There are two schools of thought when it comes to suspense. One: You know who the killer is, so when another character is in a room with them, you’re terrified and want to yell at the screen. Two: The killer’s identity remains a mystery, so a big reveal will occur much later and everyone's a suspect. Here, they make it totally clear that Angela is homicidal and will be doing a lot of killing. While this could’ve leant the film an aura of danger whenever Angela enters a room, it’s done so tediously that there’s absolutely no suspense, and therefore no interest garnered. Angela orders the mouthy counselor to leave the camp, a trend she’ll repeat throughout the film ad nauseum, causing much stress for the camp’s old fogey owner, Uncle John (Walter Gotell, Gogol in several James Bond films). Angela’s defining trait is wanting everyone to be “nice.” The idea that a single girl would be hanging out with the boys, even if they were engaged in relatively innocent acts, is enough to cause Angela to call her a “slut” then bash her head in with a log. Prior to this, our doomed girl awkwardly stands behind a tree and monologues for an interminable length. It’s as if she’s in a play: “Shit! I can’t see a damn thing! Damn it. This isn’t the way back!” It’s stagey and unconvincing, but that’s par for the course with the acting on display here.
One particular bit that Angela takes offense to is the relating of what’s actually her own origin story to a bunch of “kids” at the campfire. This makes little sense and represented a continuing pattern of frustration for me as I watched the film. Are these “kids” campers or counselors? There are maybe a handful of young-ish children, and the rest of the cast is filled out with “teens” who couldn’t be younger than 20 years old. A few of them have goddamn peach fuzz ‘staches! It’s baffling and confusing and the events come off as illogical due to the advanced age of the cast.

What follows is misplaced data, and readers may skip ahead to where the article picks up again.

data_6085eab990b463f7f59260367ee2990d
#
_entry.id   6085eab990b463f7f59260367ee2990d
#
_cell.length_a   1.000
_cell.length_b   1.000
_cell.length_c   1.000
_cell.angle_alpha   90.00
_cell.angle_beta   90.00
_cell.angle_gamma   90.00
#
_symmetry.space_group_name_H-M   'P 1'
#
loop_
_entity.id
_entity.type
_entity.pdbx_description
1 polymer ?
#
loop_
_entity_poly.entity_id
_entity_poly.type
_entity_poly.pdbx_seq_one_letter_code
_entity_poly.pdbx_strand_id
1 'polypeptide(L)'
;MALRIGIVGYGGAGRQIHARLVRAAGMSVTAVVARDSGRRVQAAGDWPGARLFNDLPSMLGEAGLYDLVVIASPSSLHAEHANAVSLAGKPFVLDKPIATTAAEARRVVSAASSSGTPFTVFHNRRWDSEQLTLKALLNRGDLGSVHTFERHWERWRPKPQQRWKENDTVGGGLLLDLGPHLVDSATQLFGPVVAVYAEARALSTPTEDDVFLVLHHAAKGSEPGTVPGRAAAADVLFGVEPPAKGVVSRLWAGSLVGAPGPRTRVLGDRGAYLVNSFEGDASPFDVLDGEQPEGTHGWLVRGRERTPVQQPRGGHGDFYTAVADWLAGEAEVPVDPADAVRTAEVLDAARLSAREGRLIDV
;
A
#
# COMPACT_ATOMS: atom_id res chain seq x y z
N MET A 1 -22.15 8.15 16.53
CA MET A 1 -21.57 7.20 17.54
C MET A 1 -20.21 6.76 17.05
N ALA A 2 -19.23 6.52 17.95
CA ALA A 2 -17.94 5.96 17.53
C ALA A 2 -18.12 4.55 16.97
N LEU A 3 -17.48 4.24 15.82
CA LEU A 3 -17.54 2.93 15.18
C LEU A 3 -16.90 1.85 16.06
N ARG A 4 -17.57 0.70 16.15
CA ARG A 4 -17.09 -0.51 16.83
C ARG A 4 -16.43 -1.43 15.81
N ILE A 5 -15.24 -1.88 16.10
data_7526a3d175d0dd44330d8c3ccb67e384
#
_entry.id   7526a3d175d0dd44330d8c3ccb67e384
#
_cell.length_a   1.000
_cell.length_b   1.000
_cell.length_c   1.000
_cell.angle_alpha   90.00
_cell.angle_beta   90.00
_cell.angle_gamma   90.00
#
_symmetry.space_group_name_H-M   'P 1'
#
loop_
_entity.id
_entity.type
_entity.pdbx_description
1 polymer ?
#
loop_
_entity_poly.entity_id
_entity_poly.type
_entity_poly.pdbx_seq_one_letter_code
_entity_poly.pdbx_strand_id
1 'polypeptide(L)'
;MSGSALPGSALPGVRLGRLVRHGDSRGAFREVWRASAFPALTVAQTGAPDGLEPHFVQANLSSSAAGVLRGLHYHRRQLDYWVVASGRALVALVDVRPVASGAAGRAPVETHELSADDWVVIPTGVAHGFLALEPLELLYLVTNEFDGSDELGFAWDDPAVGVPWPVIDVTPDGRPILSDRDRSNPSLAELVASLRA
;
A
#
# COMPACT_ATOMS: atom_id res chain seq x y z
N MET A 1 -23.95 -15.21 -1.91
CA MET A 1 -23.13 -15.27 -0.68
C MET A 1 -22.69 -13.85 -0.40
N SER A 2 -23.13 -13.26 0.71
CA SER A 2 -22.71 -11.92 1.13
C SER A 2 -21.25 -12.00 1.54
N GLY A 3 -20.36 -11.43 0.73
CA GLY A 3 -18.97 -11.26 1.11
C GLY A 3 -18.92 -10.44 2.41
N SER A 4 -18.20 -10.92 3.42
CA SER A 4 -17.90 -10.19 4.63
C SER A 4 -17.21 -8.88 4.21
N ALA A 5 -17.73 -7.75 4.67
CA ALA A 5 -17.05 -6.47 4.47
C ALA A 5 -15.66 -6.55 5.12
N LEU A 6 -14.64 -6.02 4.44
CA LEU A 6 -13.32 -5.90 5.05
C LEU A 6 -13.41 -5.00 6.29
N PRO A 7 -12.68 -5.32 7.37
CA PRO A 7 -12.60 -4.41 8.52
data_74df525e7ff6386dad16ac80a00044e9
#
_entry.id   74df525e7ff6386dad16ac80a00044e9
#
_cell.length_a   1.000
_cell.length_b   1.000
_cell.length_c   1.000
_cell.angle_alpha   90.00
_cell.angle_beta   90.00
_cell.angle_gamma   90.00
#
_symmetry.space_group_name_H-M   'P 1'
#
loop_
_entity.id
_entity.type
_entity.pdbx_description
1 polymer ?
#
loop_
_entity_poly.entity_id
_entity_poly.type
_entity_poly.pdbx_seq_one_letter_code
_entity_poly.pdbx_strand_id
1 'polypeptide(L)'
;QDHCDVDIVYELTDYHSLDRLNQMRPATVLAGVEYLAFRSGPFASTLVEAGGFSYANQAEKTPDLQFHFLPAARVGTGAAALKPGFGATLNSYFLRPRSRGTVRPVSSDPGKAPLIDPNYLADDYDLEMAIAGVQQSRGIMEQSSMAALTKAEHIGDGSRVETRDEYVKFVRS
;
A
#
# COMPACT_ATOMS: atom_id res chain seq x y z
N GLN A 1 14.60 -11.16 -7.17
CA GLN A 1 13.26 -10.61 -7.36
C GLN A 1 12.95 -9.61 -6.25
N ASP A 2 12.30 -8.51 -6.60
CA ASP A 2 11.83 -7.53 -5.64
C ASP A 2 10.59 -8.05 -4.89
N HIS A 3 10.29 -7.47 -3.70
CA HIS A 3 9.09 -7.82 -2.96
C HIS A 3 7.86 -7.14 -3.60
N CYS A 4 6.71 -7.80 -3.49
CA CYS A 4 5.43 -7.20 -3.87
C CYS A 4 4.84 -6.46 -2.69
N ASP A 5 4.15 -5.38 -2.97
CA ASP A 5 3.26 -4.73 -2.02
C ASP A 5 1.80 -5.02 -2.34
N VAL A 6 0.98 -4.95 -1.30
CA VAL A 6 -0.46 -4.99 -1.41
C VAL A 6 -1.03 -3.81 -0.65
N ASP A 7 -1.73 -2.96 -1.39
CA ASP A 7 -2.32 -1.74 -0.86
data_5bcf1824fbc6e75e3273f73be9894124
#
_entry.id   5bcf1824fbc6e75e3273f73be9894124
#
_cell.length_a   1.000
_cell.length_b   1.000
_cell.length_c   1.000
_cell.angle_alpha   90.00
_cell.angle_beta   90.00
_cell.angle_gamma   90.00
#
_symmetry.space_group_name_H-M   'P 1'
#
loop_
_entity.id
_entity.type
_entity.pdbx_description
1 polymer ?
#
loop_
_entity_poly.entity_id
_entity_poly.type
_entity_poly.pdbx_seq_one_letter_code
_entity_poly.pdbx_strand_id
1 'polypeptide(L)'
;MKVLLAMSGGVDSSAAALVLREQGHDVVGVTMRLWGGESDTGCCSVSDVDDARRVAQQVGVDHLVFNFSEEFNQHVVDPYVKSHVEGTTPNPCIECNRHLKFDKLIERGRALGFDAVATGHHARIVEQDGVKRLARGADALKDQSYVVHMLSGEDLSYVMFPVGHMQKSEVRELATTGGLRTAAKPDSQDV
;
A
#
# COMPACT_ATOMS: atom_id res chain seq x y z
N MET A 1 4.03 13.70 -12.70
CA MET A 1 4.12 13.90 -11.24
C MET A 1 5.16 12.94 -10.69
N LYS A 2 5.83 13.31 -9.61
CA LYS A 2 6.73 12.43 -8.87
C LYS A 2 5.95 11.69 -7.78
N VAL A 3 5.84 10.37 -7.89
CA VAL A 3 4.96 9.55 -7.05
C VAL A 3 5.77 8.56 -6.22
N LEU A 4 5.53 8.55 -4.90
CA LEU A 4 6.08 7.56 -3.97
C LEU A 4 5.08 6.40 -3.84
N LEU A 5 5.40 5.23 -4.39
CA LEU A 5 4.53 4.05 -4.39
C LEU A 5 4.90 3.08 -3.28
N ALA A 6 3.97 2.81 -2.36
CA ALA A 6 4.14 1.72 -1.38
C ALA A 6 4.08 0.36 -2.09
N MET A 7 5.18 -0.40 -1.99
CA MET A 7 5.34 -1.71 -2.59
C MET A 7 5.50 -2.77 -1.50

I’m assuming the reason this film is liked by a few individuals is the copious amount of nudity on display by the nubile young cast. Most of it comes from camp trash-talker and slut Ally, played with unapologetic abandon by Valerie Hartman. While Angela is bright and chipper, Ally is pissed-off and horny. She takes umbrage with Angela’s criticism of her lack of a nightgown. She’s particularly insulted when Angela claims: “Nice girls don’t have to show it off.”
Later scenes in the mess hall reveal how truly terrible the dialogue and acting are in this film. The jokes are forced and the rhythm is all wrong. Sort-of good boy Sean (Tony Higgins, In the Heat of the Night (TV)) awkwardly asks his crush, definitive ‘good girl’ Molly (Renee Estevez, Heathers, The West Wing, obviously part of the Estevez/Sheen clan) if she “gets stoned” like the “shit sisters,” a pair of druggies with more awful 80’s hair. Things get lame real fast as Angela is awarded “Counselor of the Week” and uses the opportunity to sing the camp’s awful theme song, which includes the ironic lyrics “I’ll camp until I die.” Later, the rendition by the ‘shit sisters’ goes a little darker. “I’m a happy camper, I love to drink and fuck. And if you pay me money, on my titties you can suck.” Yikes.